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Did you know that every 65 minutes, someone in Australia will lose some, or all of their vision?

Eye health is a significant national health issue – one that costs the Australian economy a staggering $16billion each year. Visual impairment also dramatically reduces our quality of life – affecting our independence and ability to do many everyday things that we otherwise take for granted. It can also lead to mental health issues, feelings of isolation and impact our relationships too.

Now in its sixth year, JulEYE is a month-long eye health community awareness campaign organised by the RANZCO Eye Foundation*. This year’s focus is on family history and eye health, but the program also serves as a reminder to take eye health and safety seriously – both at home and at work.

Healthy eyes at work

With 60% of eye injuries occurring at work, eye health continues to be a significant workplace health and safety issue. People with deteriorating vision may experience:

  • Difficulty seeing and reading in areas of reduced lighting
  • Safety issues when driving heavy equipment and operating power tools
  • Headaches and eyestrain when looking at digital screens for prolonged periods
  • Stress or irritability.

Being proactive about eye health creates safer, healthier and more productive workplaces. Helping people to care for their eyes can reduce lost time and minimise workers compensation claims – it can also help to reduce stress and anxiety and improve overall business performance.

Working outside and on the tools

With considerably higher risk of eye injury in jobs involving grinding and welding, it comes as little surprise that the majority of Australian workplace eye injuries occur in the construction and manufacturing industries. Business in these and other high risk industries must take proper precautions to minimise eye injuries caused by:

  • External objects impacting the eye
  • Exposure to high intensity light or radiation
  • Hazardous substances and foreign bodies – like dust or ash; and fragments of metal, wood or glass – entering the eye.

To keep our eyes safe whilst working outside and with high risk equipment we must:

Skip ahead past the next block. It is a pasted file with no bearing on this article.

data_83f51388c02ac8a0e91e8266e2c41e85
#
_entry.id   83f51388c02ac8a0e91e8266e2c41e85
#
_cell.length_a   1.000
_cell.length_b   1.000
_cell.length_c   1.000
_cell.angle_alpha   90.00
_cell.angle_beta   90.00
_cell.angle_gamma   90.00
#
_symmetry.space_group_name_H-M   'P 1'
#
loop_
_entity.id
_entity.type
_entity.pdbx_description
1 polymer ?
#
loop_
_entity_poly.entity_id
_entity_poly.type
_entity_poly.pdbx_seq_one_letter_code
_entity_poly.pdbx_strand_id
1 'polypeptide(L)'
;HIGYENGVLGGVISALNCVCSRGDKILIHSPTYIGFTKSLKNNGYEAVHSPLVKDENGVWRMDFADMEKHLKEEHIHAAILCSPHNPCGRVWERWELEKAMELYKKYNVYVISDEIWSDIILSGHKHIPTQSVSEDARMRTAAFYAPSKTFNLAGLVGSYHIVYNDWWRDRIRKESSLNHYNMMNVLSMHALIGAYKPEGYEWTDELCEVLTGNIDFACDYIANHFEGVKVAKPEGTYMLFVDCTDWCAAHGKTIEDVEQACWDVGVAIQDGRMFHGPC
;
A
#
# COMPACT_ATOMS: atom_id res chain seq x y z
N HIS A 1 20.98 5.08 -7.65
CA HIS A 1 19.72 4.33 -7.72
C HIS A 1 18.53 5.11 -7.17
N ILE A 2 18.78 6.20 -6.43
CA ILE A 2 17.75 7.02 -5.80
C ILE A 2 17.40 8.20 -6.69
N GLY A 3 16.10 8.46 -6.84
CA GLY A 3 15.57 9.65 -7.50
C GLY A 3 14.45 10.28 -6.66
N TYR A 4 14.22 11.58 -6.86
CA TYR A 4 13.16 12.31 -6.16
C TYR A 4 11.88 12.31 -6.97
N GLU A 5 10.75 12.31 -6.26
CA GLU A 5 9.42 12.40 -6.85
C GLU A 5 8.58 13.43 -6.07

• Provide adequate and appropriate eye protection (i.e. safety glasses; goggles, face shields and helmets) and ensure it is worn whenever high-risk tasks are completed.
  • Ensure suitable machine guards, screens and other engineered safety controls are provided and used.
  • Regularly perform workplace eye hazard assessments and remove or mitigate hazards.
  • To allow a swift response when incidents occur, brush up on basic first aid for chemicals / particles in the eye and blows to the eye. Serious eye injuries aren’t always obvious straight away though, so if you suspect eye damage has occurred consult a doctor or ophthalmologist for a proper eye health assessment
  • UV rays can also cause long term and irreversible damage to eyes, so remember to wear a hat and UV-blocking sunglasses when you are working outside.

Maintaining eye health indoors

It is easy to overlook the risk that office environments present to eye health. However, factors like glare and excessive time spent in front of light-emitting screens can put strain on our eyes and cause long-term damage to our vision.

  • To reduce eye damage from digital eye strain, encourage people to look away from their screens regularly and facilitate screen breaks as often as possible. Endorsed by the American Optometric Association, the 20-20-20 rule suggests taking a 20 second break, every 20 minutes, and looking at something at least 20 feet (6 meters) away.
  • Concentrating reduces blinking, causing our eyes to dry out – so we should “drink and blink” to keep our eyes hydrated. To further reduce the symptoms of dry eye, ensure indoor air is clean and properly humidified.
  • Both low light and bright lights can cause eye strain, so design workplace lighting to minimise glare on digital screens and other reflective surfaces.
  • Filters can be flitted to light-emitting screens to block artificial blue light. Setting devices to “night time” or manually reducing brightness can also reduce eye fatigue.

The social, economic and personal cost of poor eye health is immense – but reassuringly, 90% of vision loss is preventable or treatable if detected early enough. Professionals recommended eye check-ups every 1-2 years, depending on risk factors like age; lifestyle (nutrition, smoking and alcohol consumption); and the presence of heredity and other pre-existing eye conditions (including ocular hypertension, diabetes and glaucoma).

Is your workplace eye-friendly workplace? How do you encourage safe and healthy eye behaviours in your business? Please share your thoughts and feedback with us via LinkedIn.


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